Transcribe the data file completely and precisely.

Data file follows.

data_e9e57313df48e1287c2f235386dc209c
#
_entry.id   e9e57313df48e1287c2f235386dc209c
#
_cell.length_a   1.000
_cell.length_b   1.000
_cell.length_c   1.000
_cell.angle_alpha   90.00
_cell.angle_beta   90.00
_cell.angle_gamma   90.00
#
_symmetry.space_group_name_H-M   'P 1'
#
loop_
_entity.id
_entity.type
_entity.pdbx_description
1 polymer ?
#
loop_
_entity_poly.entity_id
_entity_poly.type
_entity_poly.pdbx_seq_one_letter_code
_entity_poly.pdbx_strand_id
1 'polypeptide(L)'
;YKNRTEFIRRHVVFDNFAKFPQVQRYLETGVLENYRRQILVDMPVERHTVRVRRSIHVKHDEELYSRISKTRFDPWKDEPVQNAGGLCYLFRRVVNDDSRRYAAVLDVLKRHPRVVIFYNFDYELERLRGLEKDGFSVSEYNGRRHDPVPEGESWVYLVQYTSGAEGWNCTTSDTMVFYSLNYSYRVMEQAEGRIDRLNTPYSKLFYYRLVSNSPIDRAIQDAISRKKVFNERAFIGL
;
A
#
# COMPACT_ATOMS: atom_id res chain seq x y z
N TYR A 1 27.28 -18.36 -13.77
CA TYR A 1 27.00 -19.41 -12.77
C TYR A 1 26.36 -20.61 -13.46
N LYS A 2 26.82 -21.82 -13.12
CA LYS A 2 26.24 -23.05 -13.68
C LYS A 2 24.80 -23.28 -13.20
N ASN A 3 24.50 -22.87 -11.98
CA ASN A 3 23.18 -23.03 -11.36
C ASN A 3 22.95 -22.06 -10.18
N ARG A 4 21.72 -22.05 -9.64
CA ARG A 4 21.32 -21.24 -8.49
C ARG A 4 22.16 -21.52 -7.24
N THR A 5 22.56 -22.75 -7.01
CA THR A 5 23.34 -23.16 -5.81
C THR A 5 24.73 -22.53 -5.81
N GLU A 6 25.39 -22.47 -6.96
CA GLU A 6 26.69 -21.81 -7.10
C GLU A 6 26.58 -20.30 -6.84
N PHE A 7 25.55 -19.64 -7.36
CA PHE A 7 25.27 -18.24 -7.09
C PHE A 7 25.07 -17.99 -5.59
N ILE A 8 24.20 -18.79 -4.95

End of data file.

data_e9e57313df48e1287c2f235386dc209c
#
_entry.id   e9e57313df48e1287c2f235386dc209c
#
_cell.length_a   1.000
_cell.length_b   1.000
_cell.length_c   1.000
_cell.angle_alpha   90.00
_cell.angle_beta   90.00
_cell.angle_gamma   90.00
#
_symmetry.space_group_name_H-M   'P 1'
#
loop_
_entity.id
_entity.type
_entity.pdbx_description
1 polymer ?
#
loop_
_entity_poly.entity_id
_entity_poly.type
_entity_poly.pdbx_seq_one_letter_code
_entity_poly.pdbx_strand_id
1 'polypeptide(L)'
;YKNRTEFIRRHVVFDNFAKFPQVQRYLETGVLENYRRQILVDMPVERHTVRVRRSIHVKHDEELYSRISKTRFDPWKDEPVQNAGGLCYLFRRVVNDDSRRYAAVLDVLKRHPRVVIFYNFDYELERLRGLEKDGFSVSEYNGRRHDPVPEGESWVYLVQYTSGAEGWNCTTSDTMVFYSLNYSYRVMEQAEGRIDRLNTPYSKLFYYRLVSNSPIDRAIQDAISRKKVFNERAFIGL
;
A
#
# COMPACT_ATOMS: atom_id res chain seq x y z
N TYR A 1 27.28 -18.36 -13.77
CA TYR A 1 27.00 -19.41 -12.77
C TYR A 1 26.36 -20.61 -13.46
N LYS A 2 26.82 -21.82 -13.12
CA LYS A 2 26.24 -23.05 -13.68
C LYS A 2 24.80 -23.28 -13.20
N ASN A 3 24.50 -22.87 -11.98
CA ASN A 3 23.18 -23.03 -11.36
C ASN A 3 22.95 -22.06 -10.18
N ARG A 4 21.72 -22.05 -9.64
CA ARG A 4 21.32 -21.24 -8.49
C ARG A 4 22.16 -21.52 -7.24
N THR A 5 22.56 -22.75 -7.01
CA THR A 5 23.34 -23.16 -5.81
C THR A 5 24.73 -22.53 -5.81
N GLU A 6 25.39 -22.47 -6.96
CA GLU A 6 26.69 -21.81 -7.10
C GLU A 6 26.58 -20.30 -6.84
N PHE A 7 25.55 -19.64 -7.36
CA PHE A 7 25.27 -18.24 -7.09
C PHE A 7 25.07 -17.99 -5.59
N ILE A 8 24.20 -18.79 -4.95